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Recovering from an ACL injury and preventing re-injury

acl injury rehab exercises

We recently covered the basics of an ACL injury — from why it happens to prevention techniques. This month, physical therapist Meredith Franczyk follows up with the nitty-gritty of healing, including what to expect in rehab and strength moves you can do to prevent re-injury.

An ACL — anterior cruciate ligament — is one of the four ligaments that helps stabilize the knee joint. Its function is to stop excessive forward movement of the lower leg (tibia) and inward rotation of the knee. An ACL injury or tear can be caused from direct impact onto the leg with the foot planted on the ground, quick movements or twisting the leg with movement/landing. This is why it is common among athletes such as soccer, volleyball and football players. It can also be caused from non-impact reasons such as suddenly stopping while running, quickly shifting your weight from one leg to the other or hyperextending the knee. While runners are not a high-risk group for ACL tears, the injury can still occur if the knee twists or hyperextends during running.

You will often (but not always) hear a pop after impact followed by swelling and pain while bending the knee. The knee can also give out with movement or just shifting your weight onto the injured leg. An ACL tear can usually be diagnosed by special tests, which include anterior drawer, Lachmans and pivot-shift ,and/or an MRI. If a tear is suspected you should follow up with a doctor. Depending on the activity level of the person and the severity of the tear, surgery may be necessary. For the non-active person, surgery is usually not performed and the person would follow up with rehabilitation.

ACL injury rehab: what to expect

ACL rehabilitation is initially more aggressive if surgery was not performed. If surgery was performed, physical therapy lasts about 3 months. Typically, for the first 1 to 2 weeks post-op, rehabilitation consists of passive knee range of motion, patellar mobilizations, and managing swelling and pain. Quadricep strengthening is emphasized early in treatment, but it is also important to start proprioceptive training after the second week.

After a few weeks, rehabilitation therapy focuses on closed chain (feet fixed on the ground) exercises such as squats to 90 degrees, lunging, and balance activities. You should avoid squatting past 90 degrees because that puts more stress on the ACL. In addition, you want to avoid “open chain” (feet not fixed on the floor) knee extension exercises — like straightening out the lower leg while in the seated position –as they can also cause re-injury.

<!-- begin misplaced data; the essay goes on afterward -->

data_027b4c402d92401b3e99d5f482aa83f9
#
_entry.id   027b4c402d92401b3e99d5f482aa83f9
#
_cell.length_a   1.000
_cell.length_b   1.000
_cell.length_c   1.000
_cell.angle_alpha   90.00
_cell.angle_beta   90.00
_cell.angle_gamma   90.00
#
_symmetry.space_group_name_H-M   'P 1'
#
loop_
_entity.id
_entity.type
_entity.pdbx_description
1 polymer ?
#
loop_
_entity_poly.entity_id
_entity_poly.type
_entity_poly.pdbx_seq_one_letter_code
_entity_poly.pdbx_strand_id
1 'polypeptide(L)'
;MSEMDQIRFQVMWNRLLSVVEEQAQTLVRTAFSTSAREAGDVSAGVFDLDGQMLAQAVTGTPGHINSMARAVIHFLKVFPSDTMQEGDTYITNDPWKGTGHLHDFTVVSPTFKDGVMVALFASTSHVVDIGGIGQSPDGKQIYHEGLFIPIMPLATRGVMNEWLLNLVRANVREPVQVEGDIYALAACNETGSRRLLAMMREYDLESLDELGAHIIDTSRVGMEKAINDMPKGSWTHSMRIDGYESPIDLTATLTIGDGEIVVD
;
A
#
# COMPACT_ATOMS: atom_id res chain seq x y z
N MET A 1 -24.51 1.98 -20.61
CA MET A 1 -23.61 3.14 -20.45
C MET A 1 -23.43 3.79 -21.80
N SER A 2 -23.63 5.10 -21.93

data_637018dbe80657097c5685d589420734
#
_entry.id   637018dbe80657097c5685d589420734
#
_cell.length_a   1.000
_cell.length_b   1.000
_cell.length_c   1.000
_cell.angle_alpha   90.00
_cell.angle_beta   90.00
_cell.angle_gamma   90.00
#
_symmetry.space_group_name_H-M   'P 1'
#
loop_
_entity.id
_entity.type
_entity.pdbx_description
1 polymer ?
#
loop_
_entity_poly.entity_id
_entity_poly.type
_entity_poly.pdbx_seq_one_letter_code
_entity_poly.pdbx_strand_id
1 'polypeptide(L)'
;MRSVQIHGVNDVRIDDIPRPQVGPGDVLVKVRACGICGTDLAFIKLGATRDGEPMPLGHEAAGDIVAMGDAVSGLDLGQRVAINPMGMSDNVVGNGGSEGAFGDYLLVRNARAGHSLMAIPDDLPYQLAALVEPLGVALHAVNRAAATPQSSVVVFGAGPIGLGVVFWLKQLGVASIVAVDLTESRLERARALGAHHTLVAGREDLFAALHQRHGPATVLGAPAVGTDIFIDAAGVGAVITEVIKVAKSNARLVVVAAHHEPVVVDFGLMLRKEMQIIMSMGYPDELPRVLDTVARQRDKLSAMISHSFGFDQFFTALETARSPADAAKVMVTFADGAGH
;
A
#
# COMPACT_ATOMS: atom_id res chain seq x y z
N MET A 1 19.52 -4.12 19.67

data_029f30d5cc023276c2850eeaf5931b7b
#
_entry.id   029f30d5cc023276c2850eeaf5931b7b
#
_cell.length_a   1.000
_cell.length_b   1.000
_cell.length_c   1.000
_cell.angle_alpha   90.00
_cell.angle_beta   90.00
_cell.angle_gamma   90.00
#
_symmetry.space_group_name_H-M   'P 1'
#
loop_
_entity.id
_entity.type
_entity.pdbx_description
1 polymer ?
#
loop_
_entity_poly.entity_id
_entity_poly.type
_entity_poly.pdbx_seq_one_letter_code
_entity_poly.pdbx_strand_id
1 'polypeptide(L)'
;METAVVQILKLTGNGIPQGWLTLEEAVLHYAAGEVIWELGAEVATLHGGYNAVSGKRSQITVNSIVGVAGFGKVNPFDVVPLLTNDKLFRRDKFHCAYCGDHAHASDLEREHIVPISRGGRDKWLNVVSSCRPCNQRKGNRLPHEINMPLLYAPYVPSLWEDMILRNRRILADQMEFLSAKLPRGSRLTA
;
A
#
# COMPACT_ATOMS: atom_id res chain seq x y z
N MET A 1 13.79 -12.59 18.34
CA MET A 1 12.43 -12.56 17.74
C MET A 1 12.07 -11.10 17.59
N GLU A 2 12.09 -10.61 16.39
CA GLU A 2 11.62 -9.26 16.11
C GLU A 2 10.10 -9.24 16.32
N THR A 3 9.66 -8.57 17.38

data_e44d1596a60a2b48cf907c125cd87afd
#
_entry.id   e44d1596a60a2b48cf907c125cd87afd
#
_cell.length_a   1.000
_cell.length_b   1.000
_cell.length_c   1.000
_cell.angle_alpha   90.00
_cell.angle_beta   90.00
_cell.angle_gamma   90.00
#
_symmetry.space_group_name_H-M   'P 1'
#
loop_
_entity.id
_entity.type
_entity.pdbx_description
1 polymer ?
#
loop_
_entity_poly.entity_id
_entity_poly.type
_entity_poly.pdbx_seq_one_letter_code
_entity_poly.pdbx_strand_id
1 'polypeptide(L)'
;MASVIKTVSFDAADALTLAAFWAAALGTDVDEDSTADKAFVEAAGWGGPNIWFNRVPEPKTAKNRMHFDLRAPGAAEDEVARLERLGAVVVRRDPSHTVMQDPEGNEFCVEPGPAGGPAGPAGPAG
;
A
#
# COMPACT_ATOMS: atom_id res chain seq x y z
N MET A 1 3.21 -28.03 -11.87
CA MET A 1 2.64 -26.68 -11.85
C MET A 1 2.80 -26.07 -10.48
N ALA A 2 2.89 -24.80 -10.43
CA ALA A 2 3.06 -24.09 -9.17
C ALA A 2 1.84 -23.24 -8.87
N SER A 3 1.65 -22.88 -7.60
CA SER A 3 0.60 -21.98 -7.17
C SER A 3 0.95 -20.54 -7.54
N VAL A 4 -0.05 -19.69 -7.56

Running usually resumes about 10 to 12 weeks post surgery with a training program.

Stick with it — or risk re-injury

In my experience and research, people significantly decrease their rehabilitation exercises post physical therapy even though they are advised to continue.
The Journal of Orthopedic and Sports Physical Therapy found through a meta-analysis that only 63 percent of ACL repairs continue on to their pre-injury level of function and that only 44 percent of these athletes go on to become competitive again. It also found the odds of re-injuring the same knee or the opposite knee can be as high as 49 percent. If the strength and neuromuscular control is not where it should be, there is a higher risk of re-injury to the knee. It is important to continue with single leg activities such as standing on unstable surfaces, cone stepping, and lunging drills well after physical therapy is finished. It is also important to set up a running program that gradually increases speed and distance.

Post-rehab strength training

Here are a few examples of exercises appropriate for ACL tears that have finished rehabilitation.

Squats with a band above the knee
Place the exercise band above the knees with the legs shoulder width apart and slowly squat down. Make sure to keep your knees forward and not allow the band to pull them inwards.

2 to 3 sets of 10

acl injury rehab squats
Step downs
Keep the injured leg on the step and slowly step down with the opposite leg to the floor, about 5 seconds. Try and take about 10 seconds to return to the start position to work the quadriceps muscle eccentrically.

2 to 3 sets of 10.

acl injury rehab step downs
Single leg heel raises
Lift up with your toes on the injured leg trying to maintain good balance and control of your leg. Engage your core and gluts, while you raise the heel up.

2 to 3 sets of 10-15.

acl injury rehab single leg

Planks:
acl injury rehab plank

On your forearms and toes, making sure your core and gluts are engaged and keeping your buttock in the neutral position. Hold the position for at least 20 seconds, 5 reps.

Side planks:
acl injury rehab side plank

Lay on your side and lift your body up with your hand and feet one on top of the other. Make sure that you are engaging your gluts and core and not letting your hip drop down. Hold at least 10 seconds, 5 reps.

Running Injuries

Meredith Franczyk, PT, MPT

Meredith has over ten years of experience and is currently working in outpatient orthopedics at lakeshore physical therapy. Over this time, she has developed specialties in general orthopedics, manual therapy, and sports rehabilitation. Meredith has specific interests in sports related injuries. She takes a keen interest in new methods and advancements in physical therapy practice and has taken multiple continuing education courses to improve her skills and enhance her knowledge. If you have any questions or are looking for physical therapy please contact her at Lakeshore Physical Therapy.